What have you been involved with outside the classroom?
Besides being involved on campus, some organizations I am involved in would consist of the APIAVote, Pacific Atrocities Education, as well as the Legal Aid of Southern Nevada. Moreover, I was able to use the skills and experiences I have gained by studying at UNLV and apply to national internships, ranging from historical research internships to also legal internships in San Francisco, California.
Challenges you've overcome?
Besides being unable to secure parking in Cottage Grove … (which has) been solved by remote learning, my biggest challenge that I’ve overcome at UNLV would be comparing myself to others. Somewhat related to imposter syndrome, I often doubted if I was even smart enough or even bright enough to speak about a topic in class. I later realized that no one is smarter or more accomplished than you. We’re all the same; we’re all just college students at the end of the day.
Likewise, I realized that we’re all making it up as we go. So, there is no need to think that you have to do this by sophomore year or this by junior year because someone else did that. Nor do you have to participate in club X or major in some random field that you aren’t passionate about in order to succeed. Because everyone has their own interests and way of achieving their own success in college. You should not base your decisions on what someone else did. Comparing myself to others was definitely a hurdle I had to overcome. But had I not addressed this issue, I would probably not be where I am today. I learned one important principle that came from all this: comparison is the thief of joy.
What's it like learning in the midst of a pandemic?
The first tip that I would provide is knowing how to manage your time and being consistent with whatever schedule you set.
Whether you’re taking half in-person classes and half remote classes, or just taking all remote classes for the semester, knowing how to manage your time properly is key to thriving in this new online environment. Unfortunately, for many students who are taking their classes remotely, it may be difficult to manage your time and commit to that schedule as there may be a lot of distractions going on at home. However, being committed and consistent with the schedule you set will greatly affect not only how well you will perform, but also how well you will learn during this semester.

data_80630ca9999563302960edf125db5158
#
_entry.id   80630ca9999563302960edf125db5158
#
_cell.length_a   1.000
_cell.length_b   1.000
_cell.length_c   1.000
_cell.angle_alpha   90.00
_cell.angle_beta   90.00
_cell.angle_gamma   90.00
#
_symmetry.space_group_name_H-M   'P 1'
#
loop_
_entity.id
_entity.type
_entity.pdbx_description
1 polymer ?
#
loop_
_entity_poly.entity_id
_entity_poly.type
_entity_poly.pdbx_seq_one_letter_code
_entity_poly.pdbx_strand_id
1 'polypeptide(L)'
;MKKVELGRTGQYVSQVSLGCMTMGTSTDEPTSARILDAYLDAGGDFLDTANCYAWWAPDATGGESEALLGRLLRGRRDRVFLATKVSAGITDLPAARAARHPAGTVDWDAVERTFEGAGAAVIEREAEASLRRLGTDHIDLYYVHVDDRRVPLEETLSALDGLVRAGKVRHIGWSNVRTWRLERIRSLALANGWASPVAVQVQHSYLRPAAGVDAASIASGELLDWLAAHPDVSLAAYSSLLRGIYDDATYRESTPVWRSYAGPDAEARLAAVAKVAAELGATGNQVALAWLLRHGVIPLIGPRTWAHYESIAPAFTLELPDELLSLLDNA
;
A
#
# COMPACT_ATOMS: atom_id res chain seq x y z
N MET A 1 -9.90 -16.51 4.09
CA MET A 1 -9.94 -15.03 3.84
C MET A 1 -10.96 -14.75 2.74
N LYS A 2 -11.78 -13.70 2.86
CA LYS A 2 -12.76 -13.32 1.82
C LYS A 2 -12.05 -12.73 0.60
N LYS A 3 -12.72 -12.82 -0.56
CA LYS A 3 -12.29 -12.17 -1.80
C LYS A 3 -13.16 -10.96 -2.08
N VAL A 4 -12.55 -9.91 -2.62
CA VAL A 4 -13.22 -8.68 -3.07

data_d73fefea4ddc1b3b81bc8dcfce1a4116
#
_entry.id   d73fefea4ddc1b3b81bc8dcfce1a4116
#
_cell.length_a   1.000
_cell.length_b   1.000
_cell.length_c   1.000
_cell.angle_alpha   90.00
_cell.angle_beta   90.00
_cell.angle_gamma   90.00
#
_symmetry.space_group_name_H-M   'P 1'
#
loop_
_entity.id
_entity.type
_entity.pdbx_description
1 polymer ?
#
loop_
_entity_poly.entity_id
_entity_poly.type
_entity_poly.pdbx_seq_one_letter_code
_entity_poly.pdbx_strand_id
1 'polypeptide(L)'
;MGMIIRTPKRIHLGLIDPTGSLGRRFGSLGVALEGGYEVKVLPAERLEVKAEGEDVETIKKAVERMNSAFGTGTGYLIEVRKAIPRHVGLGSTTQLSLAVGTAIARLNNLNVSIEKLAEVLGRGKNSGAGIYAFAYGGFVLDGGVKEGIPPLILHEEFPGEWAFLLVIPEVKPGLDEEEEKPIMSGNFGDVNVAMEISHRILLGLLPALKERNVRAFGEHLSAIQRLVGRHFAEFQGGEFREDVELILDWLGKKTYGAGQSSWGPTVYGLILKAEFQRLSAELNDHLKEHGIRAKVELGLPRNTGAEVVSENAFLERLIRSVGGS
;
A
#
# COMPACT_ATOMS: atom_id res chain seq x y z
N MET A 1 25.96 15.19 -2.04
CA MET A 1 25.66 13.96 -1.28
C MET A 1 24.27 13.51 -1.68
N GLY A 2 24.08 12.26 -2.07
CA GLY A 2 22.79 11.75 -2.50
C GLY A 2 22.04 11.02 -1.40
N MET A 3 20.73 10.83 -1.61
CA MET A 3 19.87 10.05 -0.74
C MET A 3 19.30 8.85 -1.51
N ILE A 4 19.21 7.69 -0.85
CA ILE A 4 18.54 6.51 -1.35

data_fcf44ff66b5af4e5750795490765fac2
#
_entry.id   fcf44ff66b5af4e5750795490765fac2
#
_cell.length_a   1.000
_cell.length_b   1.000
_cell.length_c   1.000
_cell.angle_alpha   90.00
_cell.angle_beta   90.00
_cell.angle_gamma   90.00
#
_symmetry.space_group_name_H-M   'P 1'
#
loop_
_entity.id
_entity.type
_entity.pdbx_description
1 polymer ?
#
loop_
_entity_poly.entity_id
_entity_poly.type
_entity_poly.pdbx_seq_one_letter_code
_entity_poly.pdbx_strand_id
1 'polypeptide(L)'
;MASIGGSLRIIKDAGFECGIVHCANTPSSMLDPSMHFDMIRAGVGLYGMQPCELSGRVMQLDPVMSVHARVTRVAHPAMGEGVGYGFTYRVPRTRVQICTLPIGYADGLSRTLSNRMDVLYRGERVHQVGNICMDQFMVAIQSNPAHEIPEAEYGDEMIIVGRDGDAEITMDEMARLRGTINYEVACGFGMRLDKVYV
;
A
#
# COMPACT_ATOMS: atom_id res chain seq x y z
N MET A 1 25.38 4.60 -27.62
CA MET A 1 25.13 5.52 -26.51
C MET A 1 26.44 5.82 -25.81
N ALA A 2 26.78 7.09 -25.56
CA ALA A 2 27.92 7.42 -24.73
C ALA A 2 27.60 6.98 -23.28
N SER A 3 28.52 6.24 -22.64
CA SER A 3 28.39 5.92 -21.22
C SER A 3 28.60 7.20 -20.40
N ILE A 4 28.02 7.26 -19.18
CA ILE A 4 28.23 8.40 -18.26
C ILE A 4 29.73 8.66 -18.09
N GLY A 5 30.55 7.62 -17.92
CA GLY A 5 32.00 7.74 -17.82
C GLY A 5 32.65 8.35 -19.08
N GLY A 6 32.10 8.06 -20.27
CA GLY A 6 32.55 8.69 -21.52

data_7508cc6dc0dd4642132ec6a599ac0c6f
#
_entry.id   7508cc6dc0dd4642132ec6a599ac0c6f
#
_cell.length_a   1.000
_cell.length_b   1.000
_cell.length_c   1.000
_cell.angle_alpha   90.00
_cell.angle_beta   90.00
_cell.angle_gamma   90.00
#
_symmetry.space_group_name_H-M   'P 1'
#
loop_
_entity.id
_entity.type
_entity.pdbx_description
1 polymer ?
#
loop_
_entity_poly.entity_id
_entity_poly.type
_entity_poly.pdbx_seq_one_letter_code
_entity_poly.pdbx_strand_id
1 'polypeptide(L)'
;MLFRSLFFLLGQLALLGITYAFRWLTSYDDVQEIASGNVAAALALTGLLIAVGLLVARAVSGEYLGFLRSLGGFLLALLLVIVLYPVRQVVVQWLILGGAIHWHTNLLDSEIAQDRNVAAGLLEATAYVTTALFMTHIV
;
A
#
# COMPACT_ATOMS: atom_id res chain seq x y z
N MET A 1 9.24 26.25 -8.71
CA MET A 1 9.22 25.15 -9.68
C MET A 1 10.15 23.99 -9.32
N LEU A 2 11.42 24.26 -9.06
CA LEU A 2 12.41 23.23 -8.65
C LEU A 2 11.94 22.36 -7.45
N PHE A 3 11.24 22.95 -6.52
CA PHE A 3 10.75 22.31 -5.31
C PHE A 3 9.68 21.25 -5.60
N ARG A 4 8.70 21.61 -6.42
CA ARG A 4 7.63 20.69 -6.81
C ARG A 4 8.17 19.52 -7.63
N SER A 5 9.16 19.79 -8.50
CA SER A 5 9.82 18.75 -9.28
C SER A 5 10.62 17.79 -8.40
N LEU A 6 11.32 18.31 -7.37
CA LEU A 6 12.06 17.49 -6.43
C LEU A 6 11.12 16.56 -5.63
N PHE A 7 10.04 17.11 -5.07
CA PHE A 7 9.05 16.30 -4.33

In addition, taking multiple breaks just for yourself, whether it be a five-minute break or even one whole hour out of your day, is definitely an important tip that many students should incorporate. Especially for those who have a job, internship, research, extracurriculars, and so many more activities, it is easy to forget something that we take for granted. Giving yourself breaks and leisure time paired with knowing how to manage your time, I think, are both important tips that many students should know during this unusual semester we are in.
Future plans? How will UNLV make your "it" happen?
If opportunity doesn't knock, build a door. If opportunity does not strike, strike your own opportunity!
For example, an organization I am definitely interested in starting on campus would be the first undergraduate law review journal. This will provide a space for aspiring law students who wish to gain experience through writing and publishing legal issues that are valuable to them.